You can also easily lower the temperature of your freezer, which will decrease the amount of time it takes to freeze water.
However, when doing this, you might accidentally solidify food items in your freezer that you don’t want to be hard as a rock.
Lowering the temperature of your freezer below the recommendation can cause freezer burn and make foods take that much longer to thaw out for consumption.
Making sure water is pure is also a factor in the amount of time it’ll take to freeze.
Waters with impurities or salts will take much longer to freeze than waters without those elements.
According to Phys Org:
“Impurities such as dust, bacteria, and dissolved salts all have a characteristic nucleation temperature, and when several are present, the freezing point is determined by the one with the highest nucleation temperature.”
This means impurities can increase the temperature required to freeze.
Using a water filter or natural spring water can help remove these unwanted additions from your water.
It’s also a good idea to check the seal on your freezer door, making sure outside air isn’t leaking in and cold air isn’t leaking out.
Keeping a tight seal is crucial in insulating your freezer and cutting down on freezing times.
It’s also best to not open the freezer every few minutes to see if your ice is ready.
Every time you open the door, you raise the temperature inside the freezer, only prolonging the length of time for freezing to occur.
We know it can be tempting to keep checking, but try to avoid this.
The use of metal ice cube trays will also cut down on freezing time.
The metal expels heat from the tray faster than a plastic can.
Then, placing the metal ice cube tray on another metal surface, such as a baking sheet, in the freezer will help conduct colder temperatures through the water, chilling it faster.
What Is The Mpemba Effect?
The Mpemba effect takes place when extremely hot water freezes faster than average temperature water.
Why this happens is still under debate, as a definitive answer has yet to be found.
The conundrum is not easily answerable because the effect doesn’t always take place and has been found to be inconsistent.
Some possible theories, though, include faster evaporation from hot water, making the volume of water to freeze that much smaller.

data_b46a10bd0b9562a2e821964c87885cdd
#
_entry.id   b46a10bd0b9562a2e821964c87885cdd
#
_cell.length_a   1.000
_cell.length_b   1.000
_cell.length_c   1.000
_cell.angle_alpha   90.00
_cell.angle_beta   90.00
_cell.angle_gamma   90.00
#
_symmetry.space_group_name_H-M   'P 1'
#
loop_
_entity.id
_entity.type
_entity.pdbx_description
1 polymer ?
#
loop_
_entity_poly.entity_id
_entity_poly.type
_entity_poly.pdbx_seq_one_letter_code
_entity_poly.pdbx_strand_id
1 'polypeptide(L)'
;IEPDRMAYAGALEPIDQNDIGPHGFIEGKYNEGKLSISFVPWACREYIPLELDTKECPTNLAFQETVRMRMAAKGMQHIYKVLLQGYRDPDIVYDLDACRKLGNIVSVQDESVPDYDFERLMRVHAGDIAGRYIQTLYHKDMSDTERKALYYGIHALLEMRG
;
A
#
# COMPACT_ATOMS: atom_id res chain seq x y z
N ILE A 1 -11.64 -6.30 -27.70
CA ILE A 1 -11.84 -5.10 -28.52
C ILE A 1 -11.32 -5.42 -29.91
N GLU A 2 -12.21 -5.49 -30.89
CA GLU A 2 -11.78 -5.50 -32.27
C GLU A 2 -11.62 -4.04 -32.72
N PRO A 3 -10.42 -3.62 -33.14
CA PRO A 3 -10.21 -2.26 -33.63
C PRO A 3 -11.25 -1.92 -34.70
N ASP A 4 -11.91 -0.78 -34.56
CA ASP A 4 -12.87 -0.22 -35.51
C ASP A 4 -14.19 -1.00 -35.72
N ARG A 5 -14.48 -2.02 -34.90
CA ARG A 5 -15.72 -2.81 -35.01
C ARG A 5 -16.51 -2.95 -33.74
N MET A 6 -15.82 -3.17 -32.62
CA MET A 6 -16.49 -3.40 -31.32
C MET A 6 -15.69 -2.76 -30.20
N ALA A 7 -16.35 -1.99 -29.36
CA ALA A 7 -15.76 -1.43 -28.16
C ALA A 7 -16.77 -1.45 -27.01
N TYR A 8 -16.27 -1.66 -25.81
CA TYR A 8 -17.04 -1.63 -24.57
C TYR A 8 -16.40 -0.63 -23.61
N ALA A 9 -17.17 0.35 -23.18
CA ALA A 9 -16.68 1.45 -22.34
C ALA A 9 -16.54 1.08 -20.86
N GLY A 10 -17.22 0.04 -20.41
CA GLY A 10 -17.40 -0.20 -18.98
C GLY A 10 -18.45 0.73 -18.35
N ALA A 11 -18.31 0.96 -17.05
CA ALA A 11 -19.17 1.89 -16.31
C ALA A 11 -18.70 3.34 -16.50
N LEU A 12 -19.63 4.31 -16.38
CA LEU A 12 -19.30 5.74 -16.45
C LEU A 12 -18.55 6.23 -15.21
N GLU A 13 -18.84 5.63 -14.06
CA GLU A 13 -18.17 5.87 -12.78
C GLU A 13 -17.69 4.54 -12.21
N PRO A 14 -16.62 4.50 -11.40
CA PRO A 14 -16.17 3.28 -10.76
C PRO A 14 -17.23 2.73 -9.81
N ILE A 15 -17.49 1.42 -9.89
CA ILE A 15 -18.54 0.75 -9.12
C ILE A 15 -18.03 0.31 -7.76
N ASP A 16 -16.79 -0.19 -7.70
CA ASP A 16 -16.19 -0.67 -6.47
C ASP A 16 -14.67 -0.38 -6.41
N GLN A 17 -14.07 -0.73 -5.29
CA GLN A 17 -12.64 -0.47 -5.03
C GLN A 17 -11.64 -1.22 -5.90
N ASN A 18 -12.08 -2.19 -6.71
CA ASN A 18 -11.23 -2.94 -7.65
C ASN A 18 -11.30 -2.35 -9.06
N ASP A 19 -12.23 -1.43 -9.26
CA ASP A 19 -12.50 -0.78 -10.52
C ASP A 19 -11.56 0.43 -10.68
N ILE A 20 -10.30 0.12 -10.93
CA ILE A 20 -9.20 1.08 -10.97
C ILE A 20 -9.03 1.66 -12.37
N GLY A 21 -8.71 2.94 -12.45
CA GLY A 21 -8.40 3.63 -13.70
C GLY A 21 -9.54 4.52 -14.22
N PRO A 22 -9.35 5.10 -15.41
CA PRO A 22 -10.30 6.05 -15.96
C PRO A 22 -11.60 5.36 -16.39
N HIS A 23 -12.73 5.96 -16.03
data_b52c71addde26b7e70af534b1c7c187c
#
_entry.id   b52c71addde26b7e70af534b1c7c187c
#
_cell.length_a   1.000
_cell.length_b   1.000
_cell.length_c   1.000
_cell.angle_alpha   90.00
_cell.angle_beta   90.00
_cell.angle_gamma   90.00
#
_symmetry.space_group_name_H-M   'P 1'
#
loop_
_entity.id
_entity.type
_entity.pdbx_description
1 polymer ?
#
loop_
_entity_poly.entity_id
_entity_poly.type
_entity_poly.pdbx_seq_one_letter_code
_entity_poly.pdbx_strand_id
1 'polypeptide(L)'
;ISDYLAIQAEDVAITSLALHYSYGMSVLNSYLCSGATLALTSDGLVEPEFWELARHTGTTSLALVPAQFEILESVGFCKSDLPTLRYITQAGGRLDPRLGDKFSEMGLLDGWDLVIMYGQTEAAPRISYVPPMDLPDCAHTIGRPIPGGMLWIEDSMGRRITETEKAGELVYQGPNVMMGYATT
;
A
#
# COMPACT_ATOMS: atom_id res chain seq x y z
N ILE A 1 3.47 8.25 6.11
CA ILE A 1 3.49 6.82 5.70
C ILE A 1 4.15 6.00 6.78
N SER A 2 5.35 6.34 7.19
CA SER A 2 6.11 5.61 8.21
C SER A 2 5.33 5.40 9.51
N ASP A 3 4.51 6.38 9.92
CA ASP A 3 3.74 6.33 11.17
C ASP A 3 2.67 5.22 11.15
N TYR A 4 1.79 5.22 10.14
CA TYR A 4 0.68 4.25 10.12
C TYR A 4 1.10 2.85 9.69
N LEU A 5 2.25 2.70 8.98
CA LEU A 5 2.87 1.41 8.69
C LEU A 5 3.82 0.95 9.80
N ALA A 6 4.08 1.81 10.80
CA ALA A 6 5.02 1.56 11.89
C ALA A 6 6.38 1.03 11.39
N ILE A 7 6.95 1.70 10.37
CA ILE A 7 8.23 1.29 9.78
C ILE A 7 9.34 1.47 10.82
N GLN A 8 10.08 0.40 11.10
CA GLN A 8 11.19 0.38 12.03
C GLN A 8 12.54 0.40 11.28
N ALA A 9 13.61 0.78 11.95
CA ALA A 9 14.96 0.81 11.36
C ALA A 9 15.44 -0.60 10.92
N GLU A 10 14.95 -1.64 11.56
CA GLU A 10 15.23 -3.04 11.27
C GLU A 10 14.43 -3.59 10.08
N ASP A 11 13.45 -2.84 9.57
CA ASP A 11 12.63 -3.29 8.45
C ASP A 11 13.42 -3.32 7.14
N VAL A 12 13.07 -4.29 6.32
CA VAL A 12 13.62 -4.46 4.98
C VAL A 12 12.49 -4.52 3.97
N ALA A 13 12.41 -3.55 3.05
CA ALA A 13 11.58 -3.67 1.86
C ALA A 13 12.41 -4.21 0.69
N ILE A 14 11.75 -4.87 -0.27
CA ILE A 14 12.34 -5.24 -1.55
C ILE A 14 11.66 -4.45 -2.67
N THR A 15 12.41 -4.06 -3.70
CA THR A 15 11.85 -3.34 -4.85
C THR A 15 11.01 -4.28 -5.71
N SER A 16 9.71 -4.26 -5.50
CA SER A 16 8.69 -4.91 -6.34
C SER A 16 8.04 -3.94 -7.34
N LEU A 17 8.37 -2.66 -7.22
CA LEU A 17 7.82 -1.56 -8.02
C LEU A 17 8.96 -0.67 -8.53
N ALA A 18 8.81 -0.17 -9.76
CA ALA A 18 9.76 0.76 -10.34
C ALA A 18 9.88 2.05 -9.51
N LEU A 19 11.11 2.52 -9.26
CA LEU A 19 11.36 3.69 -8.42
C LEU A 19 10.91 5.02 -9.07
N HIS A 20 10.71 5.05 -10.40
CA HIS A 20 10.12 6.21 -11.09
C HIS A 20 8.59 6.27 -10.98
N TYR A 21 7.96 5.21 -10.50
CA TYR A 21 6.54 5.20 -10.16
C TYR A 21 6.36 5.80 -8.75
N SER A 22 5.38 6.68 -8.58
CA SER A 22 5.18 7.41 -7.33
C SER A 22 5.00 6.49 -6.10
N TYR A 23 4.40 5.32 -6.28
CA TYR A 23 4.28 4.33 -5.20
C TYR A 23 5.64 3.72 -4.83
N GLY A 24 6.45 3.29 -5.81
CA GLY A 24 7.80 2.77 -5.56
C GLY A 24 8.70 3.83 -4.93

Another possible theory involves comparing hot liquids to cooler liquids.
Cold water can form a frost on top, insulating the water below it.
This means it takes more time for colder temperatures to reach a majority of the water in order to freeze it.
It’s also possible that heat forces certain elements like carbon dioxide to burn off, making the water purer and more easily freezable.
Researcher, James Brownidge claims:
“Hot water cools faster because of the bigger difference in temperature between the water and the freezer, and this helps it reach its freezing point before the cold water reaches its natural freezing point, which is at least 5°C lower.”
All of these theories seem plausible, so it’s worth a try heating up your water before attempting to freeze it to achieve a faster freezing time.
However, in most cases, hot water takes longer to freeze because it must cool down to at least 32 degrees Fahrenheit before it can even begin to freeze.
This adds almost double the amount of time it takes cool water to freeze.
How Long Does It Take Salt Water To Freeze?
Despite some common beliefs, salt water can freeze, but it requires a lower temperature.
Ocean water can freeze at 24.8 degrees Fahrenheit, about eight degrees cooler than the necessary 32 degrees Fahrenheit needed for fresh water to freeze.
The act of freezing salt water removes the salt, as only the water portion can freeze.
Doing so can create drinkable fresh water.
Currently, 15% of the ocean is covered by frozen sea ice, including 10 million square miles of the Earth, with the average ocean temperature falling at 38.3 degrees Fahrenheit.
The National Ocean Service states:
“Sea water becomes more and more dense as it becomes colder, right down to its freezing point. Fresh water, on the other hand, is most dense while still at 39.2 degrees Fahrenheit, well above the freezing point.”
However, the salt level of the ocean varies, averaging 35 grams of salt for every 1,000 units of water.
The more salt is found in the water, the lower the temperature must be to freeze it.
Also, because ocean water moves around more than standing water, heat is created, making for longer freezing times.
Many cities also send out salt trucks when they’re facing impending freezing temperatures.
Adding salt to the road reduces the freezing point to −6 degrees Fahrenheit, meaning temperatures must reach much colder than normal to form ice on the roads.
Salt on the road displaces water molecules, slowing the rate of freezing.
This keeps the roads safe to drive on.
Do Built-In Ice Makers Work Faster?
Modern built-in ice makers can typically create ice faster than if you were to fill an ice tray and let it sit in the freezer.
The average time for an ice maker to make ice from scratch is roughly two hours.
Ice makers work much like regular ice trays but use a fully automated system.
These features consist of an electric motor, an electric water valve, and an electric heating unit.
Refrigerators with built-in ice makers must be connected to a power source and a water source, things typically found in the back of the unit.
They work by sending an electric signal to the water valve, releasing water into trays.
Then the cooling unit freezes the water using an internal thermostat that regulates the temperature.
After freezing occurs, a heater warms the bottom of the freezer tray, releasing the ice cubes into a bin.
When the bin is full, a lever is activated and the ice maker knows to stop producing ice, preventing a freezer full of ice.